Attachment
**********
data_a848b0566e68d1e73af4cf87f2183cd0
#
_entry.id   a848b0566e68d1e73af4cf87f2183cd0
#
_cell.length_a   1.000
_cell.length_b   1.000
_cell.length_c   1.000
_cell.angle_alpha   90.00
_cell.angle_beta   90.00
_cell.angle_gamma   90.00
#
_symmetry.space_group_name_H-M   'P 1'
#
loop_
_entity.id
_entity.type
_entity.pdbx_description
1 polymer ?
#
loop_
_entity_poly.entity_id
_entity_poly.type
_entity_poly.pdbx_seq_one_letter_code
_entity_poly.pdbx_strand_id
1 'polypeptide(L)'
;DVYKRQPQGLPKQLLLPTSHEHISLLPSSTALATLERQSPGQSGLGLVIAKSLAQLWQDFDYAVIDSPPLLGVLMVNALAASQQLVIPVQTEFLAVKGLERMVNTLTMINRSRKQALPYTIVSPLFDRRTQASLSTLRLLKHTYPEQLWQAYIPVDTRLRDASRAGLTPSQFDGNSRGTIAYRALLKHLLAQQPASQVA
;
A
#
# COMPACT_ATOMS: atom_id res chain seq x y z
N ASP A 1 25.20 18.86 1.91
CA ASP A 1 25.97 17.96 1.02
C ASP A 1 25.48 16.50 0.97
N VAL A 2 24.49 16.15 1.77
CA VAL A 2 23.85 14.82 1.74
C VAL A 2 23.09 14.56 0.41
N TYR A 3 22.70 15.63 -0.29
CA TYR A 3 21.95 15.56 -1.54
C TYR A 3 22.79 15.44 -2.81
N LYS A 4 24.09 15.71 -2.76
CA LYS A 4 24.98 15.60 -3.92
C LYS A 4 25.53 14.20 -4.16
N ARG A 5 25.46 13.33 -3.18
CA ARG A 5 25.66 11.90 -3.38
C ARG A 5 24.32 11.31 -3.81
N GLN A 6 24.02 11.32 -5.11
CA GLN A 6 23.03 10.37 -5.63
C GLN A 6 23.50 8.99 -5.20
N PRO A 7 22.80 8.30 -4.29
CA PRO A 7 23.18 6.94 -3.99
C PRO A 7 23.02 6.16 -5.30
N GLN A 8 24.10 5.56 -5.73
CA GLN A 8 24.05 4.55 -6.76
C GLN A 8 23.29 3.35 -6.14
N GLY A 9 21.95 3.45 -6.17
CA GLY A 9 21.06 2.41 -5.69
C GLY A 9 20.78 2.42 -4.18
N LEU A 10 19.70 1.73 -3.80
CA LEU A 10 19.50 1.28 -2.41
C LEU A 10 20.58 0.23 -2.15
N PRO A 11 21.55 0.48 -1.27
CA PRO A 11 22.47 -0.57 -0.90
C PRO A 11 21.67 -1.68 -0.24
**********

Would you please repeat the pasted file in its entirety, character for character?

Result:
data_a848b0566e68d1e73af4cf87f2183cd0
#
_entry.id   a848b0566e68d1e73af4cf87f2183cd0
#
_cell.length_a   1.000
_cell.length_b   1.000
_cell.length_c   1.000
_cell.angle_alpha   90.00
_cell.angle_beta   90.00
_cell.angle_gamma   90.00
#
_symmetry.space_group_name_H-M   'P 1'
#
loop_
_entity.id
_entity.type
_entity.pdbx_description
1 polymer ?
#
loop_
_entity_poly.entity_id
_entity_poly.type
_entity_poly.pdbx_seq_one_letter_code
_entity_poly.pdbx_strand_id
1 'polypeptide(L)'
;DVYKRQPQGLPKQLLLPTSHEHISLLPSSTALATLERQSPGQSGLGLVIAKSLAQLWQDFDYAVIDSPPLLGVLMVNALAASQQLVIPVQTEFLAVKGLERMVNTLTMINRSRKQALPYTIVSPLFDRRTQASLSTLRLLKHTYPEQLWQAYIPVDTRLRDASRAGLTPSQFDGNSRGTIAYRALLKHLLAQQPASQVA
;
A
#
# COMPACT_ATOMS: atom_id res chain seq x y z
N ASP A 1 25.20 18.86 1.91
CA ASP A 1 25.97 17.96 1.02
C ASP A 1 25.48 16.50 0.97
N VAL A 2 24.49 16.15 1.77
CA VAL A 2 23.85 14.82 1.74
C VAL A 2 23.09 14.56 0.41
N TYR A 3 22.70 15.63 -0.29
CA TYR A 3 21.95 15.56 -1.54
C TYR A 3 22.79 15.44 -2.81
N LYS A 4 24.09 15.71 -2.76
CA LYS A 4 24.98 15.60 -3.92
C LYS A 4 25.53 14.20 -4.16
N ARG A 5 25.46 13.33 -3.18
CA ARG A 5 25.66 11.90 -3.38
C ARG A 5 24.32 11.31 -3.81
N GLN A 6 24.02 11.32 -5.11
CA GLN A 6 23.03 10.37 -5.63
C GLN A 6 23.50 8.99 -5.20
N PRO A 7 22.80 8.30 -4.29
CA PRO A 7 23.18 6.94 -3.99
C PRO A 7 23.02 6.16 -5.30
N GLN A 8 24.10 5.56 -5.73
CA GLN A 8 24.05 4.55 -6.76
C GLN A 8 23.29 3.35 -6.14
N GLY A 9 21.95 3.45 -6.17
CA GLY A 9 21.06 2.41 -5.69
C GLY A 9 20.78 2.42 -4.18
N LEU A 10 19.70 1.73 -3.80
CA LEU A 10 19.50 1.28 -2.41
C LEU A 10 20.58 0.23 -2.15
N PRO A 11 21.55 0.48 -1.27
CA PRO A 11 22.47 -0.57 -0.90
C PRO A 11 21.67 -1.68 -0.24